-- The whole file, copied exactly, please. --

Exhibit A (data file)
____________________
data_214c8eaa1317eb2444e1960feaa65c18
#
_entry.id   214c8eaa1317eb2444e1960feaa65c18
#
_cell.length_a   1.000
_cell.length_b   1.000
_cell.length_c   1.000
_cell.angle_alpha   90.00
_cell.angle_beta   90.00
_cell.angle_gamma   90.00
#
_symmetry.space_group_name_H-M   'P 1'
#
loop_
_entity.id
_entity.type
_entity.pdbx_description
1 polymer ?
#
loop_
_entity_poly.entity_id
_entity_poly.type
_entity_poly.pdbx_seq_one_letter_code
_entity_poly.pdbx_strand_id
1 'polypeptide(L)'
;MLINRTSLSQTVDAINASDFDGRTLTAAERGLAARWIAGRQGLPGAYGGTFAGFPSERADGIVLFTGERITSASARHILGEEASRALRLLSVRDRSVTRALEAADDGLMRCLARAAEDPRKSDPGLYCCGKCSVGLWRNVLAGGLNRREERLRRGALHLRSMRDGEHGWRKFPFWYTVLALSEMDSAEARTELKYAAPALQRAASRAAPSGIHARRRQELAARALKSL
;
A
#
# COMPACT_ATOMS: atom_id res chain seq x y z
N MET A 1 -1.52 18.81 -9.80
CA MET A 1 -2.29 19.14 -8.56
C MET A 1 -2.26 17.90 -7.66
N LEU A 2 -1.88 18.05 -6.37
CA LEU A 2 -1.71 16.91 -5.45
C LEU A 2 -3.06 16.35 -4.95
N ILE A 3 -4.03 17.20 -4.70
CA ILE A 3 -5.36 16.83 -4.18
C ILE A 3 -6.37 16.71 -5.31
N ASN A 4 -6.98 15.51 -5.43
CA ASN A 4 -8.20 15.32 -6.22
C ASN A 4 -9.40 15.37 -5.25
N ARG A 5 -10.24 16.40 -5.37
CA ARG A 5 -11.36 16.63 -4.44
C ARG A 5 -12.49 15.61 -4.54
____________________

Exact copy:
data_214c8eaa1317eb2444e1960feaa65c18
#
_entry.id   214c8eaa1317eb2444e1960feaa65c18
#
_cell.length_a   1.000
_cell.length_b   1.000
_cell.length_c   1.000
_cell.angle_alpha   90.00
_cell.angle_beta   90.00
_cell.angle_gamma   90.00
#
_symmetry.space_group_name_H-M   'P 1'
#
loop_
_entity.id
_entity.type
_entity.pdbx_description
1 polymer ?
#
loop_
_entity_poly.entity_id
_entity_poly.type
_entity_poly.pdbx_seq_one_letter_code
_entity_poly.pdbx_strand_id
1 'polypeptide(L)'
;MLINRTSLSQTVDAINASDFDGRTLTAAERGLAARWIAGRQGLPGAYGGTFAGFPSERADGIVLFTGERITSASARHILGEEASRALRLLSVRDRSVTRALEAADDGLMRCLARAAEDPRKSDPGLYCCGKCSVGLWRNVLAGGLNRREERLRRGALHLRSMRDGEHGWRKFPFWYTVLALSEMDSAEARTELKYAAPALQRAASRAAPSGIHARRRQELAARALKSL
;
A
#
# COMPACT_ATOMS: atom_id res chain seq x y z
N MET A 1 -1.52 18.81 -9.80
CA MET A 1 -2.29 19.14 -8.56
C MET A 1 -2.26 17.90 -7.66
N LEU A 2 -1.88 18.05 -6.37
CA LEU A 2 -1.71 16.91 -5.45
C LEU A 2 -3.06 16.35 -4.95
N ILE A 3 -4.03 17.20 -4.70
CA ILE A 3 -5.36 16.83 -4.18
C ILE A 3 -6.37 16.71 -5.31
N ASN A 4 -6.98 15.51 -5.43
CA ASN A 4 -8.20 15.32 -6.22
C ASN A 4 -9.40 15.37 -5.25
N ARG A 5 -10.24 16.40 -5.37
CA ARG A 5 -11.36 16.63 -4.44
C ARG A 5 -12.49 15.61 -4.54